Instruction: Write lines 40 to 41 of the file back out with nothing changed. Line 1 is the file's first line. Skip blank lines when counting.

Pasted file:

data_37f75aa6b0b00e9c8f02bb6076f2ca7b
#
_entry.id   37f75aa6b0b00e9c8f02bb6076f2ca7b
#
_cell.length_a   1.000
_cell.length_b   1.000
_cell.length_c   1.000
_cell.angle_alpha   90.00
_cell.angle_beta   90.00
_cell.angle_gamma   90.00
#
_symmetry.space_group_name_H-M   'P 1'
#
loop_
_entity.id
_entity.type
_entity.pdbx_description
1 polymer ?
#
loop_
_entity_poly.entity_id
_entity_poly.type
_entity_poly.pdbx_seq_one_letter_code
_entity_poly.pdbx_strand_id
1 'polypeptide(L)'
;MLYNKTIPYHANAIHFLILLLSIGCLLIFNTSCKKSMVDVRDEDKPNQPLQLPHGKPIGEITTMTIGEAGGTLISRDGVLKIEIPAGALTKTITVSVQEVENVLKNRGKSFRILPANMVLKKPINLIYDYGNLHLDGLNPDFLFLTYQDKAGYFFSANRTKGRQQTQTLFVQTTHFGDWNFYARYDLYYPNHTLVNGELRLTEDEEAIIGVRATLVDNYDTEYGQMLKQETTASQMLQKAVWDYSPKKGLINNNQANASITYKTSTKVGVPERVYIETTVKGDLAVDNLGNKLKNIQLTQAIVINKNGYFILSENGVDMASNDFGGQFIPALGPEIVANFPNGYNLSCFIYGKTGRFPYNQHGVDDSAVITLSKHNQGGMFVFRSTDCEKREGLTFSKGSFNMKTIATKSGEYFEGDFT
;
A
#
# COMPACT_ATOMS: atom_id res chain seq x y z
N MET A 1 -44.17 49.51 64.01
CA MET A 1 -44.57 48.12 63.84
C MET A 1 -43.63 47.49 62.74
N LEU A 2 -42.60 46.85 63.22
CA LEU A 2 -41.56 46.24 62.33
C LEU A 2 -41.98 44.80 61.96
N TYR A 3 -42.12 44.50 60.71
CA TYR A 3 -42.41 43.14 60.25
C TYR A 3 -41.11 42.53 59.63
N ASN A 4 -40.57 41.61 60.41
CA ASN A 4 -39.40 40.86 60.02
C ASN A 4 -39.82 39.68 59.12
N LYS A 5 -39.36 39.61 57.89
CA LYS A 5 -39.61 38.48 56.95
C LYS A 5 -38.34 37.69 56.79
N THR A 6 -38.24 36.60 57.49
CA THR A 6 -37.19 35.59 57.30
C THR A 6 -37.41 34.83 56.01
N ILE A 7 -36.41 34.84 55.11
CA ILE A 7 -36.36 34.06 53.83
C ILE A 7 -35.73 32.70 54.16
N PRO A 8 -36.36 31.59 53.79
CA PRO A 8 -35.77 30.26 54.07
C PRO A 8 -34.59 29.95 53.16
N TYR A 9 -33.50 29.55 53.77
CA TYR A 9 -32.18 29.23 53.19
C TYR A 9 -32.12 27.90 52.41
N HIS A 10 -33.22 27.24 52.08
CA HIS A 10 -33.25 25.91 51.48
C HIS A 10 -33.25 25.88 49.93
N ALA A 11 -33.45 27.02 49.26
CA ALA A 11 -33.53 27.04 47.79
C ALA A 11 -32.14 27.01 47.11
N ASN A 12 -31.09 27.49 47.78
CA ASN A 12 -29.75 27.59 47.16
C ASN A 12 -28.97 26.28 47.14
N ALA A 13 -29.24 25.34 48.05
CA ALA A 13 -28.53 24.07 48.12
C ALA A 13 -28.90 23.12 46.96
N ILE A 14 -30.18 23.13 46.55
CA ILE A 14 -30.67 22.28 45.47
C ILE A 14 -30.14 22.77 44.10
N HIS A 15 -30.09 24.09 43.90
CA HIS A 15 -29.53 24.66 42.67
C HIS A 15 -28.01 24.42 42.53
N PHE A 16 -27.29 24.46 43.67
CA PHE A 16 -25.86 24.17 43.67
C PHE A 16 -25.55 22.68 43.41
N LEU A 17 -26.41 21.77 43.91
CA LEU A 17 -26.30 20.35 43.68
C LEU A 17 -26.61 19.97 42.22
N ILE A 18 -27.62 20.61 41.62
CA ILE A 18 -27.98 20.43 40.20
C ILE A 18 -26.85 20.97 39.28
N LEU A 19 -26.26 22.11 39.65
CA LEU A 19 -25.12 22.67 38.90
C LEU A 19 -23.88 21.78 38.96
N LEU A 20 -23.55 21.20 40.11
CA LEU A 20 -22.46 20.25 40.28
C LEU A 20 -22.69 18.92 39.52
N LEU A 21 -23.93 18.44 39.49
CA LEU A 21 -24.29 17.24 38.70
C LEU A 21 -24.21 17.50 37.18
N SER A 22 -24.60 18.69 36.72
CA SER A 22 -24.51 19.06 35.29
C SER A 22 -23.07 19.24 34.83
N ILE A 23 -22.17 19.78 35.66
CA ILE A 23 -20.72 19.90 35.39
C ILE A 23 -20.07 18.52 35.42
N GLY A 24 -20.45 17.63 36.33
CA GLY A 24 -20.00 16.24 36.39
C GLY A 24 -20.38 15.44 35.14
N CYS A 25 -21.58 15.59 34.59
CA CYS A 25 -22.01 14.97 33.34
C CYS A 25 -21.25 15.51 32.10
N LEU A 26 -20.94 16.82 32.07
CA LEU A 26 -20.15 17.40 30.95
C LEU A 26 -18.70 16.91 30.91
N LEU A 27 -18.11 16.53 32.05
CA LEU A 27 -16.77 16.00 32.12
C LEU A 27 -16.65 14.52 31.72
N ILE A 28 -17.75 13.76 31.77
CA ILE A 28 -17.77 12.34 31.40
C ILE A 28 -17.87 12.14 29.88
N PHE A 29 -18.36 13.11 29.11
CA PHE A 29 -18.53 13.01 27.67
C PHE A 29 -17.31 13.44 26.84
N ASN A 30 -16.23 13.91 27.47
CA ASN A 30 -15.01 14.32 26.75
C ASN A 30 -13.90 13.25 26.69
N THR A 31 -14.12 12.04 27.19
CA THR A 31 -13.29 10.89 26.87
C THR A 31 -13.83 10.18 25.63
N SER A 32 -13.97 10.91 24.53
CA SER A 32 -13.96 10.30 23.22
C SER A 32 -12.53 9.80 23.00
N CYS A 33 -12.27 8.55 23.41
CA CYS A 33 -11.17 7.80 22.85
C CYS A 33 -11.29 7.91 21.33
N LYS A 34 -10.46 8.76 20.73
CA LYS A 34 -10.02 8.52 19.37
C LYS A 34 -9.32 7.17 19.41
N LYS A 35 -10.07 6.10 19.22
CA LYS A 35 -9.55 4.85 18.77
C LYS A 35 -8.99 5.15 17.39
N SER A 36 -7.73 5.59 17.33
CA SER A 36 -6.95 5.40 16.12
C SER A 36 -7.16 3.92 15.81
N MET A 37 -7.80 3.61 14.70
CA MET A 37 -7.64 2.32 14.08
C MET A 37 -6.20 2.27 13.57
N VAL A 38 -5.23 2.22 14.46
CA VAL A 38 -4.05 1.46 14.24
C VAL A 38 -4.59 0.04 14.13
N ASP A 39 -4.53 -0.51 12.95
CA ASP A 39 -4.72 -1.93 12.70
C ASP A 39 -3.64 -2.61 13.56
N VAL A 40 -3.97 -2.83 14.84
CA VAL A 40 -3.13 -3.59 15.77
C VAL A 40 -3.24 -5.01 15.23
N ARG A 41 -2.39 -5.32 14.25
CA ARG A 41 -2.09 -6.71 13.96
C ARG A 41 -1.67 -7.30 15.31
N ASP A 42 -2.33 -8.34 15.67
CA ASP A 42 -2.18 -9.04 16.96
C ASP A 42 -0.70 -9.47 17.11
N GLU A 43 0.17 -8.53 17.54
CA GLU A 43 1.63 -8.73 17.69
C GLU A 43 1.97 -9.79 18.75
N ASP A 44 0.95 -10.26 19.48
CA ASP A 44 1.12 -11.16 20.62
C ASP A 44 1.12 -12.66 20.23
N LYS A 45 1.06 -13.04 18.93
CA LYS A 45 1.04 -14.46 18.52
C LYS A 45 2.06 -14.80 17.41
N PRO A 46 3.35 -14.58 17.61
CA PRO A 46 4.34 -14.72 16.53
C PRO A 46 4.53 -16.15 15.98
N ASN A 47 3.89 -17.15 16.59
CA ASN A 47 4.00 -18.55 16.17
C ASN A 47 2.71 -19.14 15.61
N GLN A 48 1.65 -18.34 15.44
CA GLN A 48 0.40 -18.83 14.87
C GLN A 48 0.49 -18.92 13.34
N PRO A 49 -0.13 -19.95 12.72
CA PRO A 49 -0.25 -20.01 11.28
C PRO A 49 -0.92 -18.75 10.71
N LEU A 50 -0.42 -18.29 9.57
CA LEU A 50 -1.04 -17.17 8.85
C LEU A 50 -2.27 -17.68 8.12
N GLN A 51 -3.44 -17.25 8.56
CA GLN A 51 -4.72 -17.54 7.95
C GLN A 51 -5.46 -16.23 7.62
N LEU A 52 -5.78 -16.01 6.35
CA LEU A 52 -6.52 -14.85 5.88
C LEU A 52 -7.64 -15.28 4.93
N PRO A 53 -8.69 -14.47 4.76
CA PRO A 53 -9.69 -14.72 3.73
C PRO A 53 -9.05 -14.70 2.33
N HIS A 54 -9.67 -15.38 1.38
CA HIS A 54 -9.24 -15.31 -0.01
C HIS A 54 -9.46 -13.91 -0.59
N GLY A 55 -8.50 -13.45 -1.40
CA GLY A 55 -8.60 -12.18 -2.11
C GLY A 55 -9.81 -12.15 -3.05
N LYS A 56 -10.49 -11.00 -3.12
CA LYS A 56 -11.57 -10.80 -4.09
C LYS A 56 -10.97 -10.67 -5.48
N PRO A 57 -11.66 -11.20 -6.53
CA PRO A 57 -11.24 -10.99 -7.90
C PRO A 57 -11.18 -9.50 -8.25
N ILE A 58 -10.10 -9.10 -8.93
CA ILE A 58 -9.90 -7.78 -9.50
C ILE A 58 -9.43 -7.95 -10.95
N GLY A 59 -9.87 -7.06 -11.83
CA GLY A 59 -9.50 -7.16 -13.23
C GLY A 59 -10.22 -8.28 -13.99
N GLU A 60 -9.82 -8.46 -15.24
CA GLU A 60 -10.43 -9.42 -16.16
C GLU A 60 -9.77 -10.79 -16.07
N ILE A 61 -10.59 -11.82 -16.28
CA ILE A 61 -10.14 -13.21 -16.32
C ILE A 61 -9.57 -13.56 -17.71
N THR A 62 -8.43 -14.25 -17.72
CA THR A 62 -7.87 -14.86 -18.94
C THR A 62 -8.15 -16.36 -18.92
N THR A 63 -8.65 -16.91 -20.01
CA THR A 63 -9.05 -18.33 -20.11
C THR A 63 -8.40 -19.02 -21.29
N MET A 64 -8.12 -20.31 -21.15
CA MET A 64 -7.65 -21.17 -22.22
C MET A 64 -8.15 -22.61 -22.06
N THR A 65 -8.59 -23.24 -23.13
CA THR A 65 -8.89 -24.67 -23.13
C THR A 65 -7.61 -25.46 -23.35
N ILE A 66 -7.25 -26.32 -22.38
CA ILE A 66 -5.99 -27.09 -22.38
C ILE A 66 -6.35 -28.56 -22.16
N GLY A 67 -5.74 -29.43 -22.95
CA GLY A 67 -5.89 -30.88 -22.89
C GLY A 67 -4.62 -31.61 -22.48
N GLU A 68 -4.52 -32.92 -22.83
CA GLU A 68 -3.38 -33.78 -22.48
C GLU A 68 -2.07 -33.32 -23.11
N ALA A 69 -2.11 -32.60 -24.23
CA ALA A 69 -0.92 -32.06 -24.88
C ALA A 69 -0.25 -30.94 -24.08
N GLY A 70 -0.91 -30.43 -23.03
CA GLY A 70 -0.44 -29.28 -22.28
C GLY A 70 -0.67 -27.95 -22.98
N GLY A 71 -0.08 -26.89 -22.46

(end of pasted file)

N ASN A 4 -40.57 41.61 60.41
CA ASN A 4 -39.40 40.86 60.02